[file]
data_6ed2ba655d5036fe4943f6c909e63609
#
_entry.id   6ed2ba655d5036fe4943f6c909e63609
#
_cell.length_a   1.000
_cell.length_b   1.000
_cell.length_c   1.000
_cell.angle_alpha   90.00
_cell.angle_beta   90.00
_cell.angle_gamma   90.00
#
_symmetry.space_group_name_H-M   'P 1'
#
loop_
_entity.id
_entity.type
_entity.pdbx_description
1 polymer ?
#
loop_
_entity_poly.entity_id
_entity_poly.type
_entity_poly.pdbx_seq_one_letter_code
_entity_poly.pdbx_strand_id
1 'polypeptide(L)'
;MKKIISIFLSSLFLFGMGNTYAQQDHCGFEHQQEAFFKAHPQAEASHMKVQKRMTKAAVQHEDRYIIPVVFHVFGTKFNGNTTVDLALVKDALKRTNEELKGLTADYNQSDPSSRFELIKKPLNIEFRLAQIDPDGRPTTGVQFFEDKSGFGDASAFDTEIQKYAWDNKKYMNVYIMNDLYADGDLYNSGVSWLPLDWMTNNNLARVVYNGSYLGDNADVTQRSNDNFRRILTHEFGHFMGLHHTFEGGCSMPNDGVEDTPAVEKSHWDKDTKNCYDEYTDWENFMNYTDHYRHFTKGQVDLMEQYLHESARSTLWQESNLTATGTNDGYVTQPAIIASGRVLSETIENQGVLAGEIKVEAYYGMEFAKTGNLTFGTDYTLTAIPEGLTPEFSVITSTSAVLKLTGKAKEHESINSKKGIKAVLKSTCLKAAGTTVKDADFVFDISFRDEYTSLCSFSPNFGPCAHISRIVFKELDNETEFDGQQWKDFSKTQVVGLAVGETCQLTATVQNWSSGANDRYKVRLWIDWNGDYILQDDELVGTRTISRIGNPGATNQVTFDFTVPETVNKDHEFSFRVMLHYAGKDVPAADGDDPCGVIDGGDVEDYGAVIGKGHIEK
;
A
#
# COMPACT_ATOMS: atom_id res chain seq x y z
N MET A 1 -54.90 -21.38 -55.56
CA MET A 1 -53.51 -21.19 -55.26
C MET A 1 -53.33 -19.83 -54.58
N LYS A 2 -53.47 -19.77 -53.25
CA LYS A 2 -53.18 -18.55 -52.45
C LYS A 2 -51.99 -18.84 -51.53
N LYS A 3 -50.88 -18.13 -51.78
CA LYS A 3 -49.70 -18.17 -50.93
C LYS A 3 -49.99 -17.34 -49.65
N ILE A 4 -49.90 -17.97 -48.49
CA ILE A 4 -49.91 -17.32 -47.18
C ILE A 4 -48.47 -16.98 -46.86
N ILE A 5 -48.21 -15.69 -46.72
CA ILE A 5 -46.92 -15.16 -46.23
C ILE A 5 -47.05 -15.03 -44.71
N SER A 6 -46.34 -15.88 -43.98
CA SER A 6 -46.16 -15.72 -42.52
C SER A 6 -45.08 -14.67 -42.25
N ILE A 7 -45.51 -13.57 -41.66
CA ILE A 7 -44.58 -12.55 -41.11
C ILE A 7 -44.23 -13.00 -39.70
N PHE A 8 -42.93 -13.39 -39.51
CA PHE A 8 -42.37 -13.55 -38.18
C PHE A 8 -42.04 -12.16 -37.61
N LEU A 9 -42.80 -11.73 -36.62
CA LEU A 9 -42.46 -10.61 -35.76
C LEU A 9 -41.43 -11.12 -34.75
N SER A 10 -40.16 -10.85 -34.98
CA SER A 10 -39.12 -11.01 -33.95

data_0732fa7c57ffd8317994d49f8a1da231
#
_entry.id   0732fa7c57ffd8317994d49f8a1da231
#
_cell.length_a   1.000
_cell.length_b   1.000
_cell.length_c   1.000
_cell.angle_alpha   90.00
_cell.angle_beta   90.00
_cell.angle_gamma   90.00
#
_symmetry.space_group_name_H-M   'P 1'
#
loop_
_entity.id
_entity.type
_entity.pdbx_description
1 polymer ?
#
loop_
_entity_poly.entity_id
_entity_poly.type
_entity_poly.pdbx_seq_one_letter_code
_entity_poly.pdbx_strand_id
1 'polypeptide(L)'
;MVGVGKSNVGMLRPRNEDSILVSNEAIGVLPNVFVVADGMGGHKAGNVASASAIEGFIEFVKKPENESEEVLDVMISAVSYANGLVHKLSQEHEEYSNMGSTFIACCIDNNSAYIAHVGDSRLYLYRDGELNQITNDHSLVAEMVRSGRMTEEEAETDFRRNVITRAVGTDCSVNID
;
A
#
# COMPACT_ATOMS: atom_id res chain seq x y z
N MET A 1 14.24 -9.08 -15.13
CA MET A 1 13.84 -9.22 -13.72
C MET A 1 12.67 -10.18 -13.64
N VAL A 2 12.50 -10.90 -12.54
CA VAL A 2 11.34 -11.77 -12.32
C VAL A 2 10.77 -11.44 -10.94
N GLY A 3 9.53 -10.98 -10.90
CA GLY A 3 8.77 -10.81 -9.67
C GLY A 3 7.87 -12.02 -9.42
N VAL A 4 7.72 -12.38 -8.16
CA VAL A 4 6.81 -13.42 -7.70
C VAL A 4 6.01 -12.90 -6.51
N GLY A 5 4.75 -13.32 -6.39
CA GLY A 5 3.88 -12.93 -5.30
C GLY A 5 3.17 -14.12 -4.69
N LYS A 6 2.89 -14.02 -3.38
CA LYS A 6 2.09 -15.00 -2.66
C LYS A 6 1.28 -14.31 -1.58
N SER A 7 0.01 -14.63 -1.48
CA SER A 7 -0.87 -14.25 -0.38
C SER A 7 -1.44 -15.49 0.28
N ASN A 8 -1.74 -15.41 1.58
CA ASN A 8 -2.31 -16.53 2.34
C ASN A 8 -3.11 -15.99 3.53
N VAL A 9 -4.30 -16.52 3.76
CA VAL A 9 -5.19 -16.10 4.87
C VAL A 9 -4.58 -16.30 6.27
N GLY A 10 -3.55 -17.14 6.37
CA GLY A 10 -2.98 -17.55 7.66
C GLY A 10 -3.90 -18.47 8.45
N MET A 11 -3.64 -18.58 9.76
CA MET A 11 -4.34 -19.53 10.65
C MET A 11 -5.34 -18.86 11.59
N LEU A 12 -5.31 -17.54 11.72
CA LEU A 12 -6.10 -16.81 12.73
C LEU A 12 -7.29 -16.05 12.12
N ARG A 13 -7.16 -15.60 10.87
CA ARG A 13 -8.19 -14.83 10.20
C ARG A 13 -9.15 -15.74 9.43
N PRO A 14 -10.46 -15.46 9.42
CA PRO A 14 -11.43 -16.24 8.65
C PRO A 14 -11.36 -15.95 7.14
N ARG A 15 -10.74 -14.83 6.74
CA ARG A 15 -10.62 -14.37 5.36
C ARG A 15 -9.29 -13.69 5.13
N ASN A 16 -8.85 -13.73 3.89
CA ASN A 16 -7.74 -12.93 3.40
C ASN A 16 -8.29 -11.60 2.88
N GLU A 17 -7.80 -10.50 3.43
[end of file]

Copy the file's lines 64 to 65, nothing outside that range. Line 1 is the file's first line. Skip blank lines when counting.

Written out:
_cell.length_a   1.000
_cell.length_b   1.000